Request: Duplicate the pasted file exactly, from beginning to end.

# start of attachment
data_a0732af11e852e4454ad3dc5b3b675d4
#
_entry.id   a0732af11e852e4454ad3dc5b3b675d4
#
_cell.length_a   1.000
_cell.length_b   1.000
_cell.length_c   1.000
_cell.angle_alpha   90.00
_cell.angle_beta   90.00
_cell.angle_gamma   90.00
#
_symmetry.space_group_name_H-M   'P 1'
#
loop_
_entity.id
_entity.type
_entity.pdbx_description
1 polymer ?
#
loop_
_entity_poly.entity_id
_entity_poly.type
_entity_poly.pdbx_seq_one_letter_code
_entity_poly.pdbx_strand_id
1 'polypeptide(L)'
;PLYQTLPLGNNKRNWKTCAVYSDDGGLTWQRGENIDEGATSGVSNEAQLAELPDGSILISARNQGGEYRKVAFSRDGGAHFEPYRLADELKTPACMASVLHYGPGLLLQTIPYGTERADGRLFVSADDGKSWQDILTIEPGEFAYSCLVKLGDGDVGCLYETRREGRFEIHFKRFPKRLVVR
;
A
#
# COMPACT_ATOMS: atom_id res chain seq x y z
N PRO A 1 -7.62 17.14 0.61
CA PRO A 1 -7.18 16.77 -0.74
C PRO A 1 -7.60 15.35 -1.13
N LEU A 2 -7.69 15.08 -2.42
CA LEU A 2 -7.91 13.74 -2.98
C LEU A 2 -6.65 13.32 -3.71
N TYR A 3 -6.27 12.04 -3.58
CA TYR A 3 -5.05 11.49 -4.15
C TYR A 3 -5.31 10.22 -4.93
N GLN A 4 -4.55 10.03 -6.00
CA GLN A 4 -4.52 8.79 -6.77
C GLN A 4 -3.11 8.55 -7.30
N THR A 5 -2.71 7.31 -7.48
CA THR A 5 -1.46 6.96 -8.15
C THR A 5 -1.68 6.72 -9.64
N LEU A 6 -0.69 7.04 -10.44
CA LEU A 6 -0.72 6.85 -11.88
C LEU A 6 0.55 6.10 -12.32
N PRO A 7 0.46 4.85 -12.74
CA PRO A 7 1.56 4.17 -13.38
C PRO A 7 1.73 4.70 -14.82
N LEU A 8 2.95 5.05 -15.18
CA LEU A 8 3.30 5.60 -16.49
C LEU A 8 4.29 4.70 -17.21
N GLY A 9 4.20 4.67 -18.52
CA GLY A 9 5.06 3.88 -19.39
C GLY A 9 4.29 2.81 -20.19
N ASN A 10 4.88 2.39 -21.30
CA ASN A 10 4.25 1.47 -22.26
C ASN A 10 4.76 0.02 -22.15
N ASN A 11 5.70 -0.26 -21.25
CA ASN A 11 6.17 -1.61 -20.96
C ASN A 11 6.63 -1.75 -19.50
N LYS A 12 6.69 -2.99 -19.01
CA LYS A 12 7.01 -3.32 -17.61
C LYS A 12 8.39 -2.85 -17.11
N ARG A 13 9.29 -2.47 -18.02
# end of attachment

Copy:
data_a0732af11e852e4454ad3dc5b3b675d4
#
_entry.id   a0732af11e852e4454ad3dc5b3b675d4
#
_cell.length_a   1.000
_cell.length_b   1.000
_cell.length_c   1.000
_cell.angle_alpha   90.00
_cell.angle_beta   90.00
_cell.angle_gamma   90.00
#
_symmetry.space_group_name_H-M   'P 1'
#
loop_
_entity.id
_entity.type
_entity.pdbx_description
1 polymer ?
#
loop_
_entity_poly.entity_id
_entity_poly.type
_entity_poly.pdbx_seq_one_letter_code
_entity_poly.pdbx_strand_id
1 'polypeptide(L)'
;PLYQTLPLGNNKRNWKTCAVYSDDGGLTWQRGENIDEGATSGVSNEAQLAELPDGSILISARNQGGEYRKVAFSRDGGAHFEPYRLADELKTPACMASVLHYGPGLLLQTIPYGTERADGRLFVSADDGKSWQDILTIEPGEFAYSCLVKLGDGDVGCLYETRREGRFEIHFKRFPKRLVVR
;
A
#
# COMPACT_ATOMS: atom_id res chain seq x y z
N PRO A 1 -7.62 17.14 0.61
CA PRO A 1 -7.18 16.77 -0.74
C PRO A 1 -7.60 15.35 -1.13
N LEU A 2 -7.69 15.08 -2.42
CA LEU A 2 -7.91 13.74 -2.98
C LEU A 2 -6.65 13.32 -3.71
N TYR A 3 -6.27 12.04 -3.58
CA TYR A 3 -5.05 11.49 -4.15
C TYR A 3 -5.31 10.22 -4.93
N GLN A 4 -4.55 10.03 -6.00
CA GLN A 4 -4.52 8.79 -6.77
C GLN A 4 -3.11 8.55 -7.30
N THR A 5 -2.71 7.31 -7.48
CA THR A 5 -1.46 6.96 -8.15
C THR A 5 -1.68 6.72 -9.64
N LEU A 6 -0.69 7.04 -10.44
CA LEU A 6 -0.72 6.85 -11.88
C LEU A 6 0.55 6.10 -12.32
N PRO A 7 0.46 4.85 -12.74
CA PRO A 7 1.56 4.17 -13.38
C PRO A 7 1.73 4.70 -14.82
N LEU A 8 2.95 5.05 -15.18
CA LEU A 8 3.30 5.60 -16.49
C LEU A 8 4.29 4.70 -17.21
N GLY A 9 4.20 4.67 -18.52
CA GLY A 9 5.06 3.88 -19.39
C GLY A 9 4.29 2.81 -20.19
N ASN A 10 4.88 2.39 -21.30
CA ASN A 10 4.25 1.47 -22.26
C ASN A 10 4.76 0.02 -22.15
N ASN A 11 5.70 -0.26 -21.25
CA ASN A 11 6.17 -1.61 -20.96
C ASN A 11 6.63 -1.75 -19.50
N LYS A 12 6.69 -2.99 -19.01
CA LYS A 12 7.01 -3.32 -17.61
C LYS A 12 8.39 -2.85 -17.11
N ARG A 13 9.29 -2.47 -18.02